The AP and other news outlets said journalists will face restrictions as they try to cover the U.S. Senate's impeachment trial of President Donald Trump. The AP reported that all throughout the Capitol building, reporters were prevented from stopping to wait for senators or talking to them outside designated media pens.

It Is Polling Season

Jan 14, 2020

An article in PolitiFact reported that voters will be seeing poll results in their news feeds — lots of them. But not all polls are created equal and it can be hard to put the results into the proper context. 

A story in Columbia Journalism Review takes the media to task for failing to do enough reporting on climate change.  The story said most of the major network newscasts and shows on CNN and MSNBC neglected to do a story on the United Nations Environment Program's annual assessment of greenhouse gas emissions.

The Associated Press reported that deaths among journalists killed in the line of duty are lower this year, but a journalism advocacy group said one reason appears to be that media workers are refraining from going to the most dangerous areas.

The Shop Talk panelists discuss a story in Columbia Journalism Review, which reported that mass layoffs at the Denver Post a little more than a year ago led to a rebellion against the paper's owner, Alden Global Capital. 10 journalists defected from the Post to risk launching The Colorado Sun when a cryptocurrency and blockchain technology company offered them grant money to do so. 

CNN and other news outlets reported President Trump's 2020 campaign announced that it will no longer credential Bloomberg News reporters for its events.  The decision was issued after Bloomberg said it would not conduct investigations into the Democratic presidential candidates but would continue to probe the Trump administration.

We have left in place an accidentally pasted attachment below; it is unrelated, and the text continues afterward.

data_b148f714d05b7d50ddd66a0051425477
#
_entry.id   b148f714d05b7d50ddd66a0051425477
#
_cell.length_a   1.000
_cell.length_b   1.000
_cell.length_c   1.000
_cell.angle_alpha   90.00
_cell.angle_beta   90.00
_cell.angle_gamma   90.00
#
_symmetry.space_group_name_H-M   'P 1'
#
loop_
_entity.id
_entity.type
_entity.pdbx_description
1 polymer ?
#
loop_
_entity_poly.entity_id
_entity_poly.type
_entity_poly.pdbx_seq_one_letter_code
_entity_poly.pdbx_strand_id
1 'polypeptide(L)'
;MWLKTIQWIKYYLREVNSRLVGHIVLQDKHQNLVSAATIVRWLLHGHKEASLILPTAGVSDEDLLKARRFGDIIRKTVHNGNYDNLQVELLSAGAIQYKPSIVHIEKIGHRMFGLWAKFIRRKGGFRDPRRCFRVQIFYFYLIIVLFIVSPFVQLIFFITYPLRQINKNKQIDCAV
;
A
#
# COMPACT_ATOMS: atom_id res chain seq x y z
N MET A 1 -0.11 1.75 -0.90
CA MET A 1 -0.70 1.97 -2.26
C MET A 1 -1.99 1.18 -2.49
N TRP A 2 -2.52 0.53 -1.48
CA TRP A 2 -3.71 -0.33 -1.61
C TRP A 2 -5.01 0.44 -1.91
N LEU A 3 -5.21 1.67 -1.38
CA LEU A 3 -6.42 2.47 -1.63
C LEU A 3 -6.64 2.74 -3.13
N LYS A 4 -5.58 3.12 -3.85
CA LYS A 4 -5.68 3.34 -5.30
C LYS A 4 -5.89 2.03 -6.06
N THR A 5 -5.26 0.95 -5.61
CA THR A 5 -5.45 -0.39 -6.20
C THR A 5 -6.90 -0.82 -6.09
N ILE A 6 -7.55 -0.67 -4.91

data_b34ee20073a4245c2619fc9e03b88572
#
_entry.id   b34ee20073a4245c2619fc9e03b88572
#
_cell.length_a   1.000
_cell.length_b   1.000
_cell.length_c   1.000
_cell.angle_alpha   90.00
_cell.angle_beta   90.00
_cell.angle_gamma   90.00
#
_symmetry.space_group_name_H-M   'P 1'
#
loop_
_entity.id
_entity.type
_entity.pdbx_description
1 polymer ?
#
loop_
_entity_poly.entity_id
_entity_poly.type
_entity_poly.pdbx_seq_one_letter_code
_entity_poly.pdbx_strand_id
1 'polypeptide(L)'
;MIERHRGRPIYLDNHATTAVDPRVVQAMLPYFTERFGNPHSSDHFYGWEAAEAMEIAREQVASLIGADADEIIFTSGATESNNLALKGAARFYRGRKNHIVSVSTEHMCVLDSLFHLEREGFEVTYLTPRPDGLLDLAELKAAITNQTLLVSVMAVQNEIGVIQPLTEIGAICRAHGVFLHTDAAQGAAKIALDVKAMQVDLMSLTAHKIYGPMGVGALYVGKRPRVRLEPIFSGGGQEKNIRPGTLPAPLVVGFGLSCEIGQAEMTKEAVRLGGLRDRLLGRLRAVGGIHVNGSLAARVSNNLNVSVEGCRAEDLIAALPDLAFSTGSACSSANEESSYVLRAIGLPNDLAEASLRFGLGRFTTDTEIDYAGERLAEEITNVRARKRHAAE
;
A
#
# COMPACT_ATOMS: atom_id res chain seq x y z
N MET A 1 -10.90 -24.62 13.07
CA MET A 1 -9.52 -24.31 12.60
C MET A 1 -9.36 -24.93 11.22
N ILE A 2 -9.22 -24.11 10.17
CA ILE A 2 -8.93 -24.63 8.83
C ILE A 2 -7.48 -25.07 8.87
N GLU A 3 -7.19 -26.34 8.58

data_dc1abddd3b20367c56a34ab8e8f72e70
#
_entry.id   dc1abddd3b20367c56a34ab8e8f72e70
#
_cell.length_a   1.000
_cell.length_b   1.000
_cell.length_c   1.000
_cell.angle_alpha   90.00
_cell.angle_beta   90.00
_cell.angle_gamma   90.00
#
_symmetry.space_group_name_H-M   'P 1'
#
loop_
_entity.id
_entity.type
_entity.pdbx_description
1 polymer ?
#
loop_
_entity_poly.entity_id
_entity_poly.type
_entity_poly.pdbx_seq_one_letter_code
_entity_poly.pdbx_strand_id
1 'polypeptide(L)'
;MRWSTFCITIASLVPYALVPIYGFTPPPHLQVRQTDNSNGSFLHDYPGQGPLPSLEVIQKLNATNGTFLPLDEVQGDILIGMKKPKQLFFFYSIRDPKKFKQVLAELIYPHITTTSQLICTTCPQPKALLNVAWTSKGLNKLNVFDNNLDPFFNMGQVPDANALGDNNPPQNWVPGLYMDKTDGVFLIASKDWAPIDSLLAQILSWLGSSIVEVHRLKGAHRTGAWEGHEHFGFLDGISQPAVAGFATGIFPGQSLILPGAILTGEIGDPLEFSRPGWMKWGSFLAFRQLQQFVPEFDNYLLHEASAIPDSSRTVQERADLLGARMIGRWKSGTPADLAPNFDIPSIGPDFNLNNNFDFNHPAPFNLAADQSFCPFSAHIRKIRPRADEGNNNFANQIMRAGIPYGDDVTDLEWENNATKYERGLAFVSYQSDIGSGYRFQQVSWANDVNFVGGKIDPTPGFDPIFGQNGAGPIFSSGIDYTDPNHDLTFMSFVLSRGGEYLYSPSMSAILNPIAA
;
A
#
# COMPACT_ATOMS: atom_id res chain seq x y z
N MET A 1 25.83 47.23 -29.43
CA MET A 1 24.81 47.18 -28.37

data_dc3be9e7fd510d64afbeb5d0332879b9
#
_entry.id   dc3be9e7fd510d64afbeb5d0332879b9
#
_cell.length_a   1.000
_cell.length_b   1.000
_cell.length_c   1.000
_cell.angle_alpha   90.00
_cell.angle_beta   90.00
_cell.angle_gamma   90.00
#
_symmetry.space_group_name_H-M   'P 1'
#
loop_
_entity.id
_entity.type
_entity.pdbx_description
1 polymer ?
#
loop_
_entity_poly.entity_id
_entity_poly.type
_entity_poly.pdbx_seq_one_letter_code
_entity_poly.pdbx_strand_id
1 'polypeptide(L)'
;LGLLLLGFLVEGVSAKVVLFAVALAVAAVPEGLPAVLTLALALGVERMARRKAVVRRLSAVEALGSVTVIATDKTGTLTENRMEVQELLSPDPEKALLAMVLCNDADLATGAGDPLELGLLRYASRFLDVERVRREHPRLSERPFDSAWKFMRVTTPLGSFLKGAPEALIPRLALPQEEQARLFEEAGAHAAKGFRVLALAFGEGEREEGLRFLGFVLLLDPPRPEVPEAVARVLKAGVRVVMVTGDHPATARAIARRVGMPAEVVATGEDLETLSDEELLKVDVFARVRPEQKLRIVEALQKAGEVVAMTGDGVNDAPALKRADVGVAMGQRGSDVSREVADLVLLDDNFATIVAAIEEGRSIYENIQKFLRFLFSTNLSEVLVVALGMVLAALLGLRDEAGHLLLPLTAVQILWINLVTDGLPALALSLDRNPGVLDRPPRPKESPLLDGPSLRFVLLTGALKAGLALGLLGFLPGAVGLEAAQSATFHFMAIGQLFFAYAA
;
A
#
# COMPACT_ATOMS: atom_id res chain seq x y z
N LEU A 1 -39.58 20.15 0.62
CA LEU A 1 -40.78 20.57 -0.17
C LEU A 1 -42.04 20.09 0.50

Tri States Public Radio Southeast Iowa Bureau Correspondent Jason Parrott joins the Shop Talk panel today to talk about his career at TSPR. This is Parrott's final week with the radio station. He will begin a job with the City of Quincy next week.

Chicago-based Robert Feder, who reports on the media, joined others in taking to task the student newspaper at Northwestern University. The Daily Northwestern's editor-in-chief and eight other editors signed an editorial that apologized for the paper's coverage of former Attorney General Jeff Sessions' appearance at a College Republicans event and the protests that accompanied his appearance.

Aggregation Plan Doesn't Benefit Local News (Part 2)

Nov 13, 2019

The Shop Talk panelists continue last week's conversation about Mark Zuckerberg's plan to begin Facebook News. The site will not hire journalists or generate original content; it instead will serve as a gatekeeper by cherry-picking stories from a few select news organizations.

A commentary on CNN's website examines Facebook founder Mark Zuckerberg's announcement that he will start Facebook News. Zuckerberg said it will curate "high quality" news and information, and will pay some publishers millions of dollars a year for access to their journalism. Those sources of journalism will include NPR, CNN, BuzzFeed News, the Washington Post, and many others.

CNN reported that President Donald Trump recently proposed the idea of starting a new television network.  CNN said the president made the suggestion after attacking CNN International at a Medicare event in Florida. Trump said the news network is "so bad" and called it a "terrible thing for our country."

NPR Illinois, which is based at the University of Illinois Springfield, has been working with ProPublica to report on the University of Illinois' handling of sexual misconduct cases.  The school's Title IX coordinator responded by telling station leaders that virtually all university employees – including journalists -- are required to report alleged sexual misconduct that they are told about to the Title IX office.  

Podcast Popularity

Oct 16, 2019

An article in the public broadcasting trade publication Current said NPR is projecting that podcast sponsorship revenues will surpass revenues from broadcast sponsorships next year for the first time.

What is True?

Oct 8, 2019

The Guardian asked the question: Why can't we agree on what’s true anymore?  This week the Shop Talk panelists examine that question.